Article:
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Shostakovich's Fifth Symphony

BBC Symphony Orchestra/Wong

Sayaka Shoji with her eyes closed, and circular blue swirls framing her head

Shostakovich’s Fifth Symphony crowns an evening of music that speaks directly to the world around us, in the first London appearance by conductor Kahchun Wong.

No composer works in a vacuum. Shostakovich called his mighty Fifth Symphony 'a Soviet artist’s response to just criticism', but in truth he was fighting for his freedom, and perhaps his very life. Two Japanese masterworks – both written in response to events in the wider world – offer a mirror and a contrast to this great Russian epic.

So Toru Takemitsu mourns a beloved teacher in his haunting wordless Requiem. And Toshio Hosokawa offers up a Prayer for the world we see today – a scene of pandemic and war – in a striking new violin concerto that positions the violinist as shaman, mediating between the world and the cosmos. Violinist Sayaka Shoji takes that role tonight, as Kahchun Wong (soon to become chief conductor of the Hallé Orchestra) makes a very personal London debut.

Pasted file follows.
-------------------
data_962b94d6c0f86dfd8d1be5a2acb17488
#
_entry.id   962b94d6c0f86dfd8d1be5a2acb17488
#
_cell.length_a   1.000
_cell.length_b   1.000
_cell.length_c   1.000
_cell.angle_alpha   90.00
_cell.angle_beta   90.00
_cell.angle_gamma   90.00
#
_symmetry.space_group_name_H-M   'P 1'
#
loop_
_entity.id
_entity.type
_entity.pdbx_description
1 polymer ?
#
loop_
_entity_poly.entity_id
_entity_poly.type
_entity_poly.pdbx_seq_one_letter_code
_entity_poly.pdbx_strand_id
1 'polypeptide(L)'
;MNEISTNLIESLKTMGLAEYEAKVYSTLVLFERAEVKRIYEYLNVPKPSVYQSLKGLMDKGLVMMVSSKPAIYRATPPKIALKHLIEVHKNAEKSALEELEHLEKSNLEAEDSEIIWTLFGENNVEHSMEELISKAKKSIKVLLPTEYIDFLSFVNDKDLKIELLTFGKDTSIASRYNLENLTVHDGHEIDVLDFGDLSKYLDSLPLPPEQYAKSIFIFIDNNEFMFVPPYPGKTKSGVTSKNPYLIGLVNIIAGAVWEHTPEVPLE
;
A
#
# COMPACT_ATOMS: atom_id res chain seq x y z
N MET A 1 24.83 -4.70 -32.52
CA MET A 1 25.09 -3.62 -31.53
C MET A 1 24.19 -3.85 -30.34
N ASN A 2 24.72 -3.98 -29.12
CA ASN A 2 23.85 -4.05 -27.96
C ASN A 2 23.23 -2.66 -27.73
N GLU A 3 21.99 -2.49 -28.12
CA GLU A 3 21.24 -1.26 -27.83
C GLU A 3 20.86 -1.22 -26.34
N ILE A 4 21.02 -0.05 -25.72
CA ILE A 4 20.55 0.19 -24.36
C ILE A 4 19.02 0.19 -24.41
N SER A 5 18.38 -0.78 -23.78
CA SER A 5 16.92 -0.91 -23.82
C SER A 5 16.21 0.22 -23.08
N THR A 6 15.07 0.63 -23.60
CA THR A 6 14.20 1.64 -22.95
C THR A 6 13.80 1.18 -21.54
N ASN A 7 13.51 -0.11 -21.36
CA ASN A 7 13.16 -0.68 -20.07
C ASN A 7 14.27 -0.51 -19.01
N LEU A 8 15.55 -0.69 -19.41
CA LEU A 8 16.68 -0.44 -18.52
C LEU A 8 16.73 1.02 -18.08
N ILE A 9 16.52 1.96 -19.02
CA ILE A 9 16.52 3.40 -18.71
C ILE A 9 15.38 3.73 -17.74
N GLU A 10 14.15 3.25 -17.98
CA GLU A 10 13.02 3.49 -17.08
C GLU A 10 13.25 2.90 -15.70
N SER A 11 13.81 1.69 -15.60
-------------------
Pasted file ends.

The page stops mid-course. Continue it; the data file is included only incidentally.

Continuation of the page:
The end time for this performance will be added closer to the performance date

Produced by BBC Symphony Orchestra

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